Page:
In the table above you can see how by using just one $150,000 capital injection you can be a money partner on small- to medium-sized developments and how that can generate a $4 million portfolio and more than $1 million in equity. All off one initial $150,000 investment that gets recycled each year (or 12 to 15 months on average) at the completion of each project.

The downside of “wholesaling” is that you’re reliant on the skill of the developer to generate your profits. So, the main consideration when considering this option is to do extensive due diligence on the experience and track record of your development partners.

By Margie Baldock

Margie is a property developer, entrepreneur and professional investor, who has undertaken $72 million worth of property projects including renovations, subdivisions, construction, options and project marketing in the past eight years. She is always looking for new projects and joint venture partners. and

Making money in development

The key to making money in property development, whatever the market does, is to carefully plan for a realistic rate of return and retain the flexibility to adapt to changing circumstances.

Target a 15 to 20 per cent return on development costs

When planning your development project, the bottom line should be the return on your investment. That is, the profit you make after you’ve sold the property or refinanced the property before tax. This is typically called your net profit.

A 15 per cent return means your (net) profit was 15 per cent of the total development cost of your project:

Therefore, the return on the total development cost is 15 per cent ($300,000/$2,000,000) but the return on your invested funds, which may be only $400,000 (having borrowed the rest), could be up to 75 per cent.

Why do I target at least a 15 per cent return?

In the “good old days” I was able to achieve a better profit margin than this, but today I suggest this rate of return because I’ve learnt that property markets falter and there are even periods where prices fall! They always have and will continue to do.

However, a 15 per cent margin is a good compromise between providing a safety cushion in case of sudden changes in the market, and being an achievable and maintainable target.

If you work on a 15 per cent margin, you’ll simply:

  • Make good money in a good market.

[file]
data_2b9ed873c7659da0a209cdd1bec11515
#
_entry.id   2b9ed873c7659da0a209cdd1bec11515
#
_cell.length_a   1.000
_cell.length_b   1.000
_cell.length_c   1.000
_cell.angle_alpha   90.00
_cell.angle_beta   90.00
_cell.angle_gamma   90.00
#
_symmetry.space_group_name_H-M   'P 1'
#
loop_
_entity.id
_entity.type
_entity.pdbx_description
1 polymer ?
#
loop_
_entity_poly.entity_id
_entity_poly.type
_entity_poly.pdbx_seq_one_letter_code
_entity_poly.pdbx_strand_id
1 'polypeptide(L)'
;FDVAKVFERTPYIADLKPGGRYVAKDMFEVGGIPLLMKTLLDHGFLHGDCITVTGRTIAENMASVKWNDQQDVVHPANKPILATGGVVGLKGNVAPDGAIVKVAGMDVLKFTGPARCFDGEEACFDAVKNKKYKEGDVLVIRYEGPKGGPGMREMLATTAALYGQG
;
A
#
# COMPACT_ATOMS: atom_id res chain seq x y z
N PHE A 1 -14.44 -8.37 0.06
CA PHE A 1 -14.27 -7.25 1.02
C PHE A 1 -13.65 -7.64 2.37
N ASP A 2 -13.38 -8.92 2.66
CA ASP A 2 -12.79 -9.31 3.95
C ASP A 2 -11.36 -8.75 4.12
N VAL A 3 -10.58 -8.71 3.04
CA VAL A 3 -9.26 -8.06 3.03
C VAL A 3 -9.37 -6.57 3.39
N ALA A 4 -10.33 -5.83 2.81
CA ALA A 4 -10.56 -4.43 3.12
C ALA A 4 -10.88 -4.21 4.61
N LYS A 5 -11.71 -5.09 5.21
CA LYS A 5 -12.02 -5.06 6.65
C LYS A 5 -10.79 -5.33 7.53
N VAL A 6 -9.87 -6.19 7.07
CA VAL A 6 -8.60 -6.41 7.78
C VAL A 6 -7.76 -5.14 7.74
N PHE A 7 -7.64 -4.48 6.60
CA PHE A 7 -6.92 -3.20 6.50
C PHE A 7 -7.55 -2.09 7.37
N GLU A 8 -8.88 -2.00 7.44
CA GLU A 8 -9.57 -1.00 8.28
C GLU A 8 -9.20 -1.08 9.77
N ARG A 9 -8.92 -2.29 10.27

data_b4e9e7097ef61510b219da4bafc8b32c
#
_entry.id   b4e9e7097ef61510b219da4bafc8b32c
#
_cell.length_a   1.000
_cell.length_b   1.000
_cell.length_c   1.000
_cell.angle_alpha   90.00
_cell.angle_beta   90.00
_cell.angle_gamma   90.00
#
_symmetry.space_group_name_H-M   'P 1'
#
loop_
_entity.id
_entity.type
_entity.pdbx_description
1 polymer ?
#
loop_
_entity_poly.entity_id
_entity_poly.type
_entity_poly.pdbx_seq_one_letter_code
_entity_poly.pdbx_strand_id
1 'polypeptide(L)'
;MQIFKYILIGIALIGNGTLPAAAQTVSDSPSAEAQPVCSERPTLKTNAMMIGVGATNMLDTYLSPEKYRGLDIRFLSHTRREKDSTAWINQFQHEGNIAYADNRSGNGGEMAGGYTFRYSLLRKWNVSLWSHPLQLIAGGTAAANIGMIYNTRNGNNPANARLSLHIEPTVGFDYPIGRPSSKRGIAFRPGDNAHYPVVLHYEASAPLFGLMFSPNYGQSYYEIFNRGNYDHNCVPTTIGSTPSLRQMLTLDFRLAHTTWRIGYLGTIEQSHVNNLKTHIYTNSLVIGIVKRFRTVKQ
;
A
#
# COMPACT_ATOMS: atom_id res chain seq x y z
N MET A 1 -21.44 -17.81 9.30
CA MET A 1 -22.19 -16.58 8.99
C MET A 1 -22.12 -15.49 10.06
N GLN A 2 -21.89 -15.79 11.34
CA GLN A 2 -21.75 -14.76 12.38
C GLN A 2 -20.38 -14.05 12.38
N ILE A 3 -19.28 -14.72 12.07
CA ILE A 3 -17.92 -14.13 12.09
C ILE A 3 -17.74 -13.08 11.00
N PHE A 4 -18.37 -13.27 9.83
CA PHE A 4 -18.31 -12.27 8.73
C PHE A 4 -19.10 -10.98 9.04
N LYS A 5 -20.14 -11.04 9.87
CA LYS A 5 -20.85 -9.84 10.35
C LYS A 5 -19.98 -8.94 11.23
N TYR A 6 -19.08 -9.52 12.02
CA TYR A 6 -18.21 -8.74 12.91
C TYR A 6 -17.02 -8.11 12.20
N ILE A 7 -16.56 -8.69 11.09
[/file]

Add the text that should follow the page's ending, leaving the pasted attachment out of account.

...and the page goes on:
• Make sufficient money in a bad market.

Obviously, if you firmly believe the property market is about to slump, you won’t get involved in a development at all. However, if you stick to the 15 per cent rule you’ll learn to be highly disciplined and effective in your negotiations.  Crucially, you’ll learn to walk away from a deal when it’s too risky.

This means, be prepared to walk! If the market is overheating and the opportunity of a safe 15 per cent return is not available, walk away. Wait until the market is in a better condition before you purchase your property. There are just some stages of the property cycle where you’re better sitting it out.

How banks cover their risk

If you think about it, banks use 15 to 20 per cent of a property’s value as a buffer against their risk.

We can see this clearly in the terms for standard mortgages. In order for you to get a mortgage, a lender usually requires that you put up 15 to 20 per cent of the property’s value.

This is based on their assumption that the market is highly unlikely to drop more than 20 per cent, so that even if the mortgage holder (i.e. you) went bust, the lender would still get their money back by selling the property and keeping the deposit.
If financial institutions use 20 per cent as the level at which there’s no real risk, then so should you.

If you also apply this principle – aiming for a 15 to 20 per cent return – you’ll be drastically reducing your risk exposure.

The risk conscious approach

To minimise your risks, when doing your financial feasibility on a potential development site always look at the potential downside – when you’re calculating potential returns of your development always take a pessimistic view.